Literary MagNet

Kevin Larimer

Leave “mag” off the URL for the Believer ( and you arrive at the Web site for a Bible study center that “bases all teaching on Scripture.” Add a patriotic “usa” and you get the home page of the Ozzy Osbourne tribute band, which offers “The Ultimate Ozzy Experience.” Type the correct address and you will be introduced to a new monthly print magazine that is dedicated to “the concept of the Inherent Good” and features substantial essays, reviews, and creative writing of all kinds. Among the quirky features that will likely give unsuspecting readers that Dave Eggers feeling—the Believer is published by McSweeney’s Publishing, the imprint founded by the best-selling author—is Idea Share, a page offering ideas for books, stories, or other creative works “from those who can’t act upon them.”

Partisan Review (, the quarterly literary magazine that published early writing by James Baldwin, Norman Mailer, and Susan Sontag, has ceased publication after 68 years. The final issue, released in April, is a tribute to cofounder William Phillips, who died in September 2002.

The current double issue of Mid-American Review (, the literary magazine published by the creative writing program at Bowling Green State University, is a celebration of Ohio’s bicentennial. The editors remind readers that among the writers who called the Buckeye State home were Sherwood Anderson, Hart Crane, O. Henry, John Crowe Ransom, and James Wright. Adding to the distinguished list, the Mid-American Review offers 357 pages of work by writers who have lived and written in Ohio—Rita Dove, Elton Glaser, John Kinsella, and Martin Lammon among them.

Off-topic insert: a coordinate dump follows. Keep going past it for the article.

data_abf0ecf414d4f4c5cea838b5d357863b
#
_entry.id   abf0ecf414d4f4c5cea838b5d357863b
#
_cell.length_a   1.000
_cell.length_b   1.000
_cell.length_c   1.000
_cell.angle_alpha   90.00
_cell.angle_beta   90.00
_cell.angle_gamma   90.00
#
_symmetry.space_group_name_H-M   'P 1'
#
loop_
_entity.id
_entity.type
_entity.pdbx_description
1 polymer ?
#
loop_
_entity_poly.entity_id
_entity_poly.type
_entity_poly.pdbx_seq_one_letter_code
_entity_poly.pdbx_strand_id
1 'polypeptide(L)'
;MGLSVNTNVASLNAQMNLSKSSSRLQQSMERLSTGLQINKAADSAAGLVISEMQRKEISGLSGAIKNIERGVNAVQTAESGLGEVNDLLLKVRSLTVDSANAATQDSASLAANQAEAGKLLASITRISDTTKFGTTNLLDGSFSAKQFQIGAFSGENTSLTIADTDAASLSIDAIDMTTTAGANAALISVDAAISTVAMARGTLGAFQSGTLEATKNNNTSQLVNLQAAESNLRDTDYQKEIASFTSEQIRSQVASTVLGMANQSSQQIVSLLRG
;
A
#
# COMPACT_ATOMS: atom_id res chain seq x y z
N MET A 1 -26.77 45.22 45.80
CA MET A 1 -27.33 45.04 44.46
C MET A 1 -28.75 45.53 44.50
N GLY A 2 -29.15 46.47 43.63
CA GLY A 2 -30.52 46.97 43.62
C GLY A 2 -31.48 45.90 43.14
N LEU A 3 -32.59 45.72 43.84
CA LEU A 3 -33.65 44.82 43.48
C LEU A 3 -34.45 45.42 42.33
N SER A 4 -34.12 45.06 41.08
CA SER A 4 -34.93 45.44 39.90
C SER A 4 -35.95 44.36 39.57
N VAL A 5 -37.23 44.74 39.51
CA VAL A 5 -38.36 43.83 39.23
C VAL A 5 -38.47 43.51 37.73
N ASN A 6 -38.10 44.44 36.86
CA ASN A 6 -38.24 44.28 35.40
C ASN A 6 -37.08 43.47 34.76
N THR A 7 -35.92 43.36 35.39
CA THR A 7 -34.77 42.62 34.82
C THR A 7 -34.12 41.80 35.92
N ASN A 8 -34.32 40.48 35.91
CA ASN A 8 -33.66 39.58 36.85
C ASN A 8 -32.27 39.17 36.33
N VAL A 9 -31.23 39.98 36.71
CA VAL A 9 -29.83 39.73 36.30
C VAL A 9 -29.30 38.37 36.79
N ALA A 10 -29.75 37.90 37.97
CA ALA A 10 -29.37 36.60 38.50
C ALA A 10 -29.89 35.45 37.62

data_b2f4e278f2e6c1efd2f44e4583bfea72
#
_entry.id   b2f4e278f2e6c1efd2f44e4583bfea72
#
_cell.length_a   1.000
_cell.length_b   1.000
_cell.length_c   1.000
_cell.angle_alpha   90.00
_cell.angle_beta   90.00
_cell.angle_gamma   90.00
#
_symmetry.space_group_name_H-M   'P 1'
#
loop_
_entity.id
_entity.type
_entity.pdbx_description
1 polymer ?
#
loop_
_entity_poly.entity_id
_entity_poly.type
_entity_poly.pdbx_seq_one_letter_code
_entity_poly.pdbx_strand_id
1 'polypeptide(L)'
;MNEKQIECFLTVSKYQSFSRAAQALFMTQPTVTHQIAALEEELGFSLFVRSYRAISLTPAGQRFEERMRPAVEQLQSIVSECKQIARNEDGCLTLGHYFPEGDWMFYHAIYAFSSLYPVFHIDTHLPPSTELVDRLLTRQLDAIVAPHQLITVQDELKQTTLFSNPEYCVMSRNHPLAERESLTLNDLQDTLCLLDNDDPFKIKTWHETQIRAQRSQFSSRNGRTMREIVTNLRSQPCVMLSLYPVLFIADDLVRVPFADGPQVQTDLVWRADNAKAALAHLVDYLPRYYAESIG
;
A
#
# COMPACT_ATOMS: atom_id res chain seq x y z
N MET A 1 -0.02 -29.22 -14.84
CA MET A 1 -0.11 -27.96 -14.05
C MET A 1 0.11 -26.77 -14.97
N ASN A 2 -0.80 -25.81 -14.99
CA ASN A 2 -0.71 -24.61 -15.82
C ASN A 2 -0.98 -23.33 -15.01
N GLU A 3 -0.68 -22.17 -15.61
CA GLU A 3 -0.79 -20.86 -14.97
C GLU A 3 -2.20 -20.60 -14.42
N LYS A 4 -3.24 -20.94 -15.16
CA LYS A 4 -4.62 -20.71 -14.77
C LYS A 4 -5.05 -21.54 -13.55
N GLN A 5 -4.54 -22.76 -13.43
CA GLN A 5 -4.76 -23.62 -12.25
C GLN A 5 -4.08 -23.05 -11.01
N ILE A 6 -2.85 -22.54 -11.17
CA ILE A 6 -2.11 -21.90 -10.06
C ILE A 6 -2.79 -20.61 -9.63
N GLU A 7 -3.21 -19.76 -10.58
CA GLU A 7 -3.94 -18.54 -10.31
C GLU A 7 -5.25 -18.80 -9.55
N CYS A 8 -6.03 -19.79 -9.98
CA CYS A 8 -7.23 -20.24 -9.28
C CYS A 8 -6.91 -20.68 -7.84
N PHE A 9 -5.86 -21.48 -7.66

The results of a recent Poets & Writers Magazine opinion poll are in, and they ain’t pretty: Over half of the 1,000 readers who responded to the online poll do not subscribe to any literary magazines.

To mark the 50th anniversary of the Paris Review (, Picador recently published a 768-page anthology of writing that originally appeared in the quarterly journal edited by George Plimpton. The tome has a title to match its girth: The Paris Review Book of Heartbreak, Madness, Sex, Love, Betrayal, Outsiders, Intoxication, War, Whimsy, Horrors, God, Death, Dinner, Baseball, Travels, the Art of Writing, and Everything Else in the World Since 1953.

First there was One Story (; now there is 32 Poems Magazine (, the semiannual literary journal that features—you guessed it—32 poems in each small, lightweight, saddle-stitched issue. Edited by Deborah Ager and John Poch, the premiere issue, published in May, features poems by B.H. Fairchild, William Logan, C. Dale Young, and others.

Tin House ( is celebrating its fourth anniversary with the publication of Bestial Noise: The Tin House Fiction Reader, a 400-page anthology of short stories that have appeared in the quarterly literary magazine based in Portland, Oregon. It’s an impressive collection, but for those readers who prefer a livelier celebration, Greg Connolly, bartender at the Four Seasons restaurant in New York City, has developed the Tin House Martini: “Pour 1/2 ounce of Pernod into a cocktail shaker. Swirl until it coats the inside of the shaker. Pour off any excess. Splash two eyedropperfuls of Cinzano dry vermouth into the bottom of the shaker, and again swirl it about, then pour off the excess. Pour 4 to 4 1/2 ounces of Tanqueray gin into the shaker, add ice, and with a long-handled silver mixing spoon, stir exactly 20 times. Pour the drink into a very well-chilled martini glass. Add three small cocktail olives, or two large ones, sans toothpick. The flavors of olive and Pernod commingle so deliciously that at least one of the olives should be consumed after the drink is finished.”